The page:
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Flashcards in Drug Metabolism Deck (34)
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1

What does metabolism tend to do to a drug?

-reduce the pharmacological and toxicological activity of a drug.
-more polar and soluble so that it can more easily be excreted.

2

What is hepatic first pass metabolism?

Metabolic conversion of the drug into something that is different before the drug enters the circulation.
In other words – the effect that occurs the very first time the drug passes through the liver.
Make the drug more water soluble to be excreted

3

What effect does extensive first pass metabolism have on bioavailability?

Extensive first pass metabolism -> low bioavailability

4

How can you avoid hepatic first pass metabolism?

Giving a drug intravenously

5

What are the three types of reaction that fall under phase I reactions?

Oxidation
Reduction
Hydrolysis

6

What is the purpose of Phase I metabolism?

It is meant to release or unmask functional groups that can be used in phase II reactions as a point of attachment

7

How do phase I reactions affect polarity of the drug?

They have little effect on the polarity of a drug

8

What enzyme system is extremely important to drug metabolism?

Cytochrome P450

9

What are the substrates and products of the Cytochrome P450 mediated oxidation reaction?

Substrates = drug, NADPH, oxygen (O2), protons (H+)
Products = hydroxylated drug, NADP+, water

10

What do P450 enzymes have in their catalytic site?

They all have a porphyrin ring and an iron group (Fe3+)

11

Describe the oxidation cycle of Cytochrome P450.

The drug binds to the iron in the catalytic site of CYP450 An electron is fed in from NADPH, which is picked up by the Fe3+ making it Fe2+
Then molecular oxygen binds to the catalytic site and Fe2+ loses its electron to become Fe3+ again, and oxygen picks up the extra electronand becomes unstable
Then a second electron is donated by NADPH, which, again, reduces Fe3+ to Fe2+ Fe2+ then donates this electron to the already unstable oxygen to make it even less stable
Then we get conversion of the drug to the hydroxylated derivative and we lose reactive oxygen as water with the uptake of two protons
The drug is released and P450, along with its Fe3+, is ready to undergo another cycle

12

Where do reduction reactions tend to take place within the body and why?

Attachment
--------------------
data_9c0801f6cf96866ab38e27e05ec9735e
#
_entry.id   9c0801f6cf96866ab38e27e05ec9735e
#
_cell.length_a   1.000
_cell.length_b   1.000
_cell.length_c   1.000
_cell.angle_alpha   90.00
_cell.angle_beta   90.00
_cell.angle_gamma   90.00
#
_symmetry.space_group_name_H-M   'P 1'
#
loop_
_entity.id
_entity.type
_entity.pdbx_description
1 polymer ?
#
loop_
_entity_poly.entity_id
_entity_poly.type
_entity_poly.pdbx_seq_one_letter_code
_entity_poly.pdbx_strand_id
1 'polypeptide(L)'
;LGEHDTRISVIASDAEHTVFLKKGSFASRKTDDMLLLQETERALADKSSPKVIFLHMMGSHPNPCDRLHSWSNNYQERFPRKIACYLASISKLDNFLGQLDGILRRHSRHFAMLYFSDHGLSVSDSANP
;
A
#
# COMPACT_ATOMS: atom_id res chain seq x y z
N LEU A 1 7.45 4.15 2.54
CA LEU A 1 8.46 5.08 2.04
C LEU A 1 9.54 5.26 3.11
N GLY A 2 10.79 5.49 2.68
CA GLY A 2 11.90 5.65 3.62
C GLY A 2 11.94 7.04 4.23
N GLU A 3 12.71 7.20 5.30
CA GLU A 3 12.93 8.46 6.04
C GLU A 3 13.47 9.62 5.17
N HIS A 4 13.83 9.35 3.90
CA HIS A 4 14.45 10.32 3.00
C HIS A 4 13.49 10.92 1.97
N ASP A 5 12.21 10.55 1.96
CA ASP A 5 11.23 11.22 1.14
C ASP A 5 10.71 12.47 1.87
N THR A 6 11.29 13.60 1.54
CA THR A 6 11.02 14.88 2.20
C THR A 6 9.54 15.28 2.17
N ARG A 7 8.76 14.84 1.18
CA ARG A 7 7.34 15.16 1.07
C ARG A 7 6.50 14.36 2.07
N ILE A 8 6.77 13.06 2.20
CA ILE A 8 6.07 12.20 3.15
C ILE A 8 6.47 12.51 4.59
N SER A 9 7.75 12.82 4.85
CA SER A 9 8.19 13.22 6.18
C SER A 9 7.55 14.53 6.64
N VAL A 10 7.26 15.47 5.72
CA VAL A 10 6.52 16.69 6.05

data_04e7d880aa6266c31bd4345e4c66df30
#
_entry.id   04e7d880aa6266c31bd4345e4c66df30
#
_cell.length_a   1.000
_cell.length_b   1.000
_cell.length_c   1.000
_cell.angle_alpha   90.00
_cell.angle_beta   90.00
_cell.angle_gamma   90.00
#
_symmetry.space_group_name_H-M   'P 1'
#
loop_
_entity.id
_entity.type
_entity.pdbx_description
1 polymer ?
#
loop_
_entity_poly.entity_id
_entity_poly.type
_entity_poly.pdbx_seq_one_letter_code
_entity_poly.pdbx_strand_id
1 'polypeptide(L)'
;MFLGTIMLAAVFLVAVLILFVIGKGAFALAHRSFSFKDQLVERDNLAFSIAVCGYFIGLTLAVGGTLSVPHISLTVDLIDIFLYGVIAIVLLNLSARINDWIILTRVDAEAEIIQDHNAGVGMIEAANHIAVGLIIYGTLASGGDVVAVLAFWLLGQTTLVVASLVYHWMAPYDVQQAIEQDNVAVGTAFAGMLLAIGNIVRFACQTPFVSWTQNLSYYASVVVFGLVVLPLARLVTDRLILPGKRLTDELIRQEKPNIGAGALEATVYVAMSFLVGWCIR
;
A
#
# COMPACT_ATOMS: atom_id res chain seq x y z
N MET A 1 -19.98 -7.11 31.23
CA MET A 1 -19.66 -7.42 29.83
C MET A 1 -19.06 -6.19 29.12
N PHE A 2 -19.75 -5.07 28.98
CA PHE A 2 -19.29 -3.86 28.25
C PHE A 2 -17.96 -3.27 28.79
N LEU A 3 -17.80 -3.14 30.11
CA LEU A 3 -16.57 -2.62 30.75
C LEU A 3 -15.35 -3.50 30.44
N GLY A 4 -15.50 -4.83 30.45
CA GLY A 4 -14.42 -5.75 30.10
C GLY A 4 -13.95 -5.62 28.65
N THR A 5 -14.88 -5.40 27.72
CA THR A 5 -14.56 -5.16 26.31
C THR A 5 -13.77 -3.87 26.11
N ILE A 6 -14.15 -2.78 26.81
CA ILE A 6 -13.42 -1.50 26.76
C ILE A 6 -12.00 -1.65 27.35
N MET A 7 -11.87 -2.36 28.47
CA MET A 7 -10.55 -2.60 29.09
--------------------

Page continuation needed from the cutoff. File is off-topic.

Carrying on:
GI tract because this is a low oxygen environment
Most reductases are bacterial enzymes that are colonising our gut, which is why these tend to happen in the GI tract

13

What effect do phase II reactions have on the drugs?

They make drugs more polar and water-soluble (less lipid-soluble) so that they can be excreted more easily

14

What are some features of conjugating agents?

Large
Polar
Endogenous

15

What is the most common type of phase II reaction?

Glucuronidation (addition of a sugar to a molecule)

16

What is the importance of glutathione conjugation?

Glutathione is conjugated with electrophiles so that they can be excreted
Electrophiles are damaging species that are often generated during metabolism – they must be removed because they can cause DNA and protein damage

17

State an important property of the conjugates formed fromglucuronidation and its impact on its excretion.

They are large molecular weight products so it has a problem withglomerular filtration
High molecular weight molecules are often excreted in the bile

18

What is the conjugating agent used in sulphation?

PAPS – 3’-phosphoadenosine-5’-phosphosulphate

19

What type of molecule is glutathione?

Tripeptide consisting of:
Glycine
Glutamine
Cysteine

20

What effect does drug metabolism have on biological half-life, duration of exposure and accumulation of drugs in the body?

Decreases biological half-life
Decreases duration of exposure
Avoids accumulation of drugs in the body

21

What compounds are formed by oxidation reactions

Electrophiles

22

What types of compounds are formed from reduction and hydrolysis

Nucleophiles

23

Conjugating agent for acetylation

Acetyl CoA

24

Metabolism of paracetamol

50% sulfation as high affinity
30% Glucuronidation as low affinity
20% glutathionine conjugation

25

Amino acids used in conjugation

Glycine
Glutamine
Taurine

26

Phase 2 reaction on electrophiles

Glutathionine conjugation

26

Conjugating agent for glutathionine

Glutathionine

26

Phase 2 reactions for nucleophiles

Glucuronidation
Acetylation
Sulfation

26

Conjugating agent for glucuronidation

UDP glucuronic acid

26

Conjugating agent for sulfation

3-phosphoadenosine-5-phosphosulphate